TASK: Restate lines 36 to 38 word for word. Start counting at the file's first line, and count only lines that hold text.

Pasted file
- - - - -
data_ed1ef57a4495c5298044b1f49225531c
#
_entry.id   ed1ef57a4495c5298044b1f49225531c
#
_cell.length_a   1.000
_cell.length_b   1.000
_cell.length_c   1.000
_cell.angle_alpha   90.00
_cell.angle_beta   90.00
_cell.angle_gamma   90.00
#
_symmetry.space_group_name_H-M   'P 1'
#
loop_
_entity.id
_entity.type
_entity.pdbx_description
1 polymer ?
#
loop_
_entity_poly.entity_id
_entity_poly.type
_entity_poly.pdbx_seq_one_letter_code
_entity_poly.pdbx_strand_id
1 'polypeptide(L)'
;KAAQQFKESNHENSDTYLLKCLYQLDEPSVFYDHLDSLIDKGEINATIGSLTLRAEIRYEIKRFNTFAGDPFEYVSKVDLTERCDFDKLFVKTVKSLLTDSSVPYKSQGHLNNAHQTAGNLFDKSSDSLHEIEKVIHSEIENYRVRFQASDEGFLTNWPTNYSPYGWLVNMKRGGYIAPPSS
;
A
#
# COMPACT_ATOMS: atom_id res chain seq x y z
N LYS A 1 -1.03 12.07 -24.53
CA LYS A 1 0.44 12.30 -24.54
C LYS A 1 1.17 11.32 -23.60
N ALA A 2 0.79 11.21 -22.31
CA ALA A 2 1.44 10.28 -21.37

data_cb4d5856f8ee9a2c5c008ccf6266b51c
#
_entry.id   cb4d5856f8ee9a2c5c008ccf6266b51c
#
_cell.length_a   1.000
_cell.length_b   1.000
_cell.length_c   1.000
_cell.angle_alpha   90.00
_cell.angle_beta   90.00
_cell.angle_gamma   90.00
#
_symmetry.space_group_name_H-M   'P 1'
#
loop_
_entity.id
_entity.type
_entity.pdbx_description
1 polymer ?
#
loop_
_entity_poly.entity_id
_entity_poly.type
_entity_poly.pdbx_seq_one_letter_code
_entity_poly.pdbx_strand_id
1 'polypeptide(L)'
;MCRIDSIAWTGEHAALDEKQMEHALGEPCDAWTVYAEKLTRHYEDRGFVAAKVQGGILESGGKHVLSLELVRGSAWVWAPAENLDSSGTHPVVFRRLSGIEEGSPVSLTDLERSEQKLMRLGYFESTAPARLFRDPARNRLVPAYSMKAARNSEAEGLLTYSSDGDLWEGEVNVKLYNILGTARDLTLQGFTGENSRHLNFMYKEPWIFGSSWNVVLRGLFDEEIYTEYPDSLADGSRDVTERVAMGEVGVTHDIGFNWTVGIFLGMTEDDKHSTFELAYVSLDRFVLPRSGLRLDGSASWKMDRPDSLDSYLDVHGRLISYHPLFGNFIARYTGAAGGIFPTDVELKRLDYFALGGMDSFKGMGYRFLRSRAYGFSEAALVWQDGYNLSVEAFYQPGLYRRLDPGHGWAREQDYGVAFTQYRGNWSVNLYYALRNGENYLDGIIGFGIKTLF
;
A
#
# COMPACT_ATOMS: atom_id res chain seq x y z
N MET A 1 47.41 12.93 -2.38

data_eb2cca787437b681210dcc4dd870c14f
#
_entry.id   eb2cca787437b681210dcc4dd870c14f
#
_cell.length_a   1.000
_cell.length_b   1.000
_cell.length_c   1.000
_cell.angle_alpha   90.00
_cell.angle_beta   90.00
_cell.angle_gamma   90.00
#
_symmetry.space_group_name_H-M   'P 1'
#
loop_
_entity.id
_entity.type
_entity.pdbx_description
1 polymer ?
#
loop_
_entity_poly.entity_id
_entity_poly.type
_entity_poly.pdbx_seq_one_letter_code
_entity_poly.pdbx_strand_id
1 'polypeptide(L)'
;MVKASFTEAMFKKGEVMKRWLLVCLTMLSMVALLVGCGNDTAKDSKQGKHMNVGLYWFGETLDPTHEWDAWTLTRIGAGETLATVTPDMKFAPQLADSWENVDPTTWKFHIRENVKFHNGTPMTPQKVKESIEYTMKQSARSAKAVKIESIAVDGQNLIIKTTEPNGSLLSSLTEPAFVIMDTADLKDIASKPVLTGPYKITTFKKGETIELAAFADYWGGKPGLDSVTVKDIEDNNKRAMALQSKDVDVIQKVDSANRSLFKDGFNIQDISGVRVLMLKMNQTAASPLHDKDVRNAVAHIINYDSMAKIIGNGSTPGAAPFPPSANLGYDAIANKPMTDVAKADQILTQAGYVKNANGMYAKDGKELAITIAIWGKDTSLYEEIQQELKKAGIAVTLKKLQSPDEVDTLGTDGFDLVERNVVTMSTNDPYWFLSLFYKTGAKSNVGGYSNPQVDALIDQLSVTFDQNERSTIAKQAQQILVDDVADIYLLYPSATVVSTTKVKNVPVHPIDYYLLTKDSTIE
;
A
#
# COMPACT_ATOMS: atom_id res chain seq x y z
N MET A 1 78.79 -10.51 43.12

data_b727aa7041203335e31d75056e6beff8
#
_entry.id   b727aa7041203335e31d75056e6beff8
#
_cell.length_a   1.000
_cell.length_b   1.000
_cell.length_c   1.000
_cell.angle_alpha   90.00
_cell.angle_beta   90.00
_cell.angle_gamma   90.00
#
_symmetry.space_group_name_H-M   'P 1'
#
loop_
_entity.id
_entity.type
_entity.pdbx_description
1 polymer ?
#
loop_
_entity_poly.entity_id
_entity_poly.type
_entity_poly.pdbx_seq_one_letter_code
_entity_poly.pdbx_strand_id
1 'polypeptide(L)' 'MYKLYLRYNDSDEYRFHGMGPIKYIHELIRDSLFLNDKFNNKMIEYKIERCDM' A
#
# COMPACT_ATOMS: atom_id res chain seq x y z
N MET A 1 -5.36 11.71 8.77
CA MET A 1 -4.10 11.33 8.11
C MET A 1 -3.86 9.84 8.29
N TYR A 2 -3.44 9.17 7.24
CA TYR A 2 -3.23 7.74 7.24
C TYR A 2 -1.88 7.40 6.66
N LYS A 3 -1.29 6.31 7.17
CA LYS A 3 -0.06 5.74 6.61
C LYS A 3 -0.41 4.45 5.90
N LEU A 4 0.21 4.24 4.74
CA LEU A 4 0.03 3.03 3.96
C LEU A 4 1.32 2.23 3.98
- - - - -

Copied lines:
data_cb4d5856f8ee9a2c5c008ccf6266b51c
#
_entry.id   cb4d5856f8ee9a2c5c008ccf6266b51c